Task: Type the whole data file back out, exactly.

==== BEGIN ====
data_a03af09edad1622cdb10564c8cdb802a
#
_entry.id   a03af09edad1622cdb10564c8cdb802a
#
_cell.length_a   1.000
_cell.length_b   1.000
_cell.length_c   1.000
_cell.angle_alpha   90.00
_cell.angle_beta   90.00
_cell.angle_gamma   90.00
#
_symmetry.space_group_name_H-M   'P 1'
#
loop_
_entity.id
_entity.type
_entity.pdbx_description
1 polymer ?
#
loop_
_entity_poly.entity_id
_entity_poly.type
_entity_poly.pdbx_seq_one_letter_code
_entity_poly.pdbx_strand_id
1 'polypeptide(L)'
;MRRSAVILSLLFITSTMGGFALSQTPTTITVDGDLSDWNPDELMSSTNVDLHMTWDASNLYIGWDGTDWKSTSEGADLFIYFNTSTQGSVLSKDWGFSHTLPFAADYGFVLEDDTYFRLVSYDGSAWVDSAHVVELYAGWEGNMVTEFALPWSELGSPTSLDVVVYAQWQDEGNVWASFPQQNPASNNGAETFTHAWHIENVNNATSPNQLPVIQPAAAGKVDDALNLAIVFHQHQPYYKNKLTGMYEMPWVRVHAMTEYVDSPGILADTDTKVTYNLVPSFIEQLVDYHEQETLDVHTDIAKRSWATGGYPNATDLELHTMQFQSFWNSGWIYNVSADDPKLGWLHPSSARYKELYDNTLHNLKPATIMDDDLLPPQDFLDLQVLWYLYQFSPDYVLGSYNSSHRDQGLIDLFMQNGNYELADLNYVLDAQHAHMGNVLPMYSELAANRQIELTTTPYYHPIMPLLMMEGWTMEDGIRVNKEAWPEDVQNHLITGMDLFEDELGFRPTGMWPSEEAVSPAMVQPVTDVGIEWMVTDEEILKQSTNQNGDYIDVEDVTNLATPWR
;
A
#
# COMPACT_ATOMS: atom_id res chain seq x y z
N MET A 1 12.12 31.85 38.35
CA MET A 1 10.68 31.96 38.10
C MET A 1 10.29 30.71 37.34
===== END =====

data_a03af09edad1622cdb10564c8cdb802a
#
_entry.id   a03af09edad1622cdb10564c8cdb802a
#
_cell.length_a   1.000
_cell.length_b   1.000
_cell.length_c   1.000
_cell.angle_alpha   90.00
_cell.angle_beta   90.00
_cell.angle_gamma   90.00
#
_symmetry.space_group_name_H-M   'P 1'
#
loop_
_entity.id
_entity.type
_entity.pdbx_description
1 polymer ?
#
loop_
_entity_poly.entity_id
_entity_poly.type
_entity_poly.pdbx_seq_one_letter_code
_entity_poly.pdbx_strand_id
1 'polypeptide(L)'
;MRRSAVILSLLFITSTMGGFALSQTPTTITVDGDLSDWNPDELMSSTNVDLHMTWDASNLYIGWDGTDWKSTSEGADLFIYFNTSTQGSVLSKDWGFSHTLPFAADYGFVLEDDTYFRLVSYDGSAWVDSAHVVELYAGWEGNMVTEFALPWSELGSPTSLDVVVYAQWQDEGNVWASFPQQNPASNNGAETFTHAWHIENVNNATSPNQLPVIQPAAAGKVDDALNLAIVFHQHQPYYKNKLTGMYEMPWVRVHAMTEYVDSPGILADTDTKVTYNLVPSFIEQLVDYHEQETLDVHTDIAKRSWATGGYPNATDLELHTMQFQSFWNSGWIYNVSADDPKLGWLHPSSARYKELYDNTLHNLKPATIMDDDLLPPQDFLDLQVLWYLYQFSPDYVLGSYNSSHRDQGLIDLFMQNGNYELADLNYVLDAQHAHMGNVLPMYSELAANRQIELTTTPYYHPIMPLLMMEGWTMEDGIRVNKEAWPEDVQNHLITGMDLFEDELGFRPTGMWPSEEAVSPAMVQPVTDVGIEWMVTDEEILKQSTNQNGDYIDVEDVTNLATPWR
;
A
#
# COMPACT_ATOMS: atom_id res chain seq x y z
N MET A 1 12.12 31.85 38.35
CA MET A 1 10.68 31.96 38.10
C MET A 1 10.29 30.71 37.34